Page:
The Lottery and Other Stories


4. What are some examples of irony in this story? For example, why might the title, "The Lottery," or the opening description in paragraph one, be considered ironic?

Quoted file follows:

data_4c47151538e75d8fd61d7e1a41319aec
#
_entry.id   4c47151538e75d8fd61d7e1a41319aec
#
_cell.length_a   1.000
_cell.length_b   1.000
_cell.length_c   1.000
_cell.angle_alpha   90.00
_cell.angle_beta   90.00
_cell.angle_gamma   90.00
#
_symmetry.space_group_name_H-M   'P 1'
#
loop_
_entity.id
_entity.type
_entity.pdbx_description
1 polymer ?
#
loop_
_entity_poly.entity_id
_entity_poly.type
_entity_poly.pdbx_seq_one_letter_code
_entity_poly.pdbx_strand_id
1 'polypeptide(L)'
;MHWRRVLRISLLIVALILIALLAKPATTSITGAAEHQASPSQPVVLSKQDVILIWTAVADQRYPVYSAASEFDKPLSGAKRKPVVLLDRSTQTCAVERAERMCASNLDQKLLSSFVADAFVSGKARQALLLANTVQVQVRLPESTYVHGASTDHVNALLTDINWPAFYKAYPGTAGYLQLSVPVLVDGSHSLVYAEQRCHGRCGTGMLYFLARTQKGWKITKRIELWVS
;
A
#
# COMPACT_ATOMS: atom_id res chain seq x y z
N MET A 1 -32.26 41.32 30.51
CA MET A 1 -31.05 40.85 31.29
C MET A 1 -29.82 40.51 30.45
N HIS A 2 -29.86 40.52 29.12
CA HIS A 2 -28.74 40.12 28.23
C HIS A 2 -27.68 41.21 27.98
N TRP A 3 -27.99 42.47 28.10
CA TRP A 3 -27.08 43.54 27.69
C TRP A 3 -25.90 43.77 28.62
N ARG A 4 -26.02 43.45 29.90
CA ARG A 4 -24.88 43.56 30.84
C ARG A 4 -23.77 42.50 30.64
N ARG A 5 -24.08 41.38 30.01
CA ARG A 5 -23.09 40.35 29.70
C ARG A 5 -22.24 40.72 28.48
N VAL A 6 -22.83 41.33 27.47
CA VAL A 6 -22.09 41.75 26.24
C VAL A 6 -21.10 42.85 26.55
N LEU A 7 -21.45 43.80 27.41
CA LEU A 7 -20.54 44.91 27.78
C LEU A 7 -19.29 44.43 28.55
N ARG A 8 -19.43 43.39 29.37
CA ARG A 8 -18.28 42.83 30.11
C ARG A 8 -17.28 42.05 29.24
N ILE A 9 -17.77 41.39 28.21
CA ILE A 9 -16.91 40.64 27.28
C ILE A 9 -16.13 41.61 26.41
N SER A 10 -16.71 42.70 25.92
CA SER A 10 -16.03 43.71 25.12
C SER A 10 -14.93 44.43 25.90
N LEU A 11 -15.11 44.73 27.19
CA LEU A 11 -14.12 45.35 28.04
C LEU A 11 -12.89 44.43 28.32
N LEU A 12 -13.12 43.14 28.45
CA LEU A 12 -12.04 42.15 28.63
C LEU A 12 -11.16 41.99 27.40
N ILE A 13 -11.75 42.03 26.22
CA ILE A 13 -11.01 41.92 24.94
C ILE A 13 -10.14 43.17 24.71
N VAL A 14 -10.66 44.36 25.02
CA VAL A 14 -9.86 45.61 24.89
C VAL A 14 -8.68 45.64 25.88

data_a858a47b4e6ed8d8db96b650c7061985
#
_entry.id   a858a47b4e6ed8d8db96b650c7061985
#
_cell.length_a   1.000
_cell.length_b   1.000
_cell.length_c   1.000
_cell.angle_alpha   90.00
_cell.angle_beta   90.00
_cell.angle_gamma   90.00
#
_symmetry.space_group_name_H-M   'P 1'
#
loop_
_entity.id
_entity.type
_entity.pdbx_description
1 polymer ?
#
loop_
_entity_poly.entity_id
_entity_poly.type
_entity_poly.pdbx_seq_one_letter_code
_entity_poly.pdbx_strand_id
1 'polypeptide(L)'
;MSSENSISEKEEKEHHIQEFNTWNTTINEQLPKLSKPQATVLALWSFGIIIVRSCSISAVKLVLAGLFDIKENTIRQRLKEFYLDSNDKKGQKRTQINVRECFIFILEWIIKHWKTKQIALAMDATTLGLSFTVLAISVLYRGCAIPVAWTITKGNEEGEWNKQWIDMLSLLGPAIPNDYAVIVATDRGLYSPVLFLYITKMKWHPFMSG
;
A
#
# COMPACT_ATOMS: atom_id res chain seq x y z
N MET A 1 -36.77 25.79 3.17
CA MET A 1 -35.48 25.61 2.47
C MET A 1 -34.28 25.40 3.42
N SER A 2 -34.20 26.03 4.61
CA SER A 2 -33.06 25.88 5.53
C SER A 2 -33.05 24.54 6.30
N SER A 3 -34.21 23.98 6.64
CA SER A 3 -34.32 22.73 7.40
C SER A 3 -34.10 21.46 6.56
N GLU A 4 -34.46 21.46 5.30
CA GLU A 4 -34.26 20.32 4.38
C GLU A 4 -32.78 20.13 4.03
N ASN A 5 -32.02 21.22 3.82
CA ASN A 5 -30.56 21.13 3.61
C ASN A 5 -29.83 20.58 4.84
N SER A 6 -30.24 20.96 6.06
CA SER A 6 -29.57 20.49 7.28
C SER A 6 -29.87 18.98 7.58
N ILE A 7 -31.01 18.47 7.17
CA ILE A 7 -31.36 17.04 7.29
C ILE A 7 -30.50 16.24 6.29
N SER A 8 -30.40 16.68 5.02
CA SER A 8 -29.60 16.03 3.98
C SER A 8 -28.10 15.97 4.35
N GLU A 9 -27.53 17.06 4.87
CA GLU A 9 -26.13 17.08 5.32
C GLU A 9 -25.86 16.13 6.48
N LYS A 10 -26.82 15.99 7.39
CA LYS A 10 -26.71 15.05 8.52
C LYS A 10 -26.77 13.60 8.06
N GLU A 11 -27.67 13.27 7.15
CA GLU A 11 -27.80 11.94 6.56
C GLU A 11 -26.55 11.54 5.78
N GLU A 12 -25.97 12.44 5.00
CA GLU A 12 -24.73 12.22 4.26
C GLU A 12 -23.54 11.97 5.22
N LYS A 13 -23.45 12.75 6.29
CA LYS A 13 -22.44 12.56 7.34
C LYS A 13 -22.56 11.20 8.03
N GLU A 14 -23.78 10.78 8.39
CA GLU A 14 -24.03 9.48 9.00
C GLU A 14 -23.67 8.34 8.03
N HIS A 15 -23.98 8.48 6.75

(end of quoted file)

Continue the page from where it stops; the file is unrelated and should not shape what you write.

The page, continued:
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Even the title of the short story is a classic example of irony. Modern readers in particular would ordinarily associate a lottery with a winner who gains a positive experience or a reward. In this case, however, Jackson's lottery results not in a winner but in a definite loser who is stoned to death by the village. Perhaps this extremely subversive irony was a factor that led to many readers' outrage over the story when it was first published. Duped by the nature of the title, readers perhaps expected a story about a winner, but were shocked by Jackson's portrayal of inhumanity and violence. The character of Tess Hutchinson is also of significance. She displays hypocrisy and human weakness. Though she puts up a brave front and pretends to be unconcerned with the lottery (arriving late, forgetting the date), Mrs. Hutchinson is the first to protest the lottery when her family is endangered. She complains, ironically, "It wasn't fair!" (216). Up until this point, however, Tess has been complicit in allowing the lottery to proceed, though she knows of the gruesome outcome.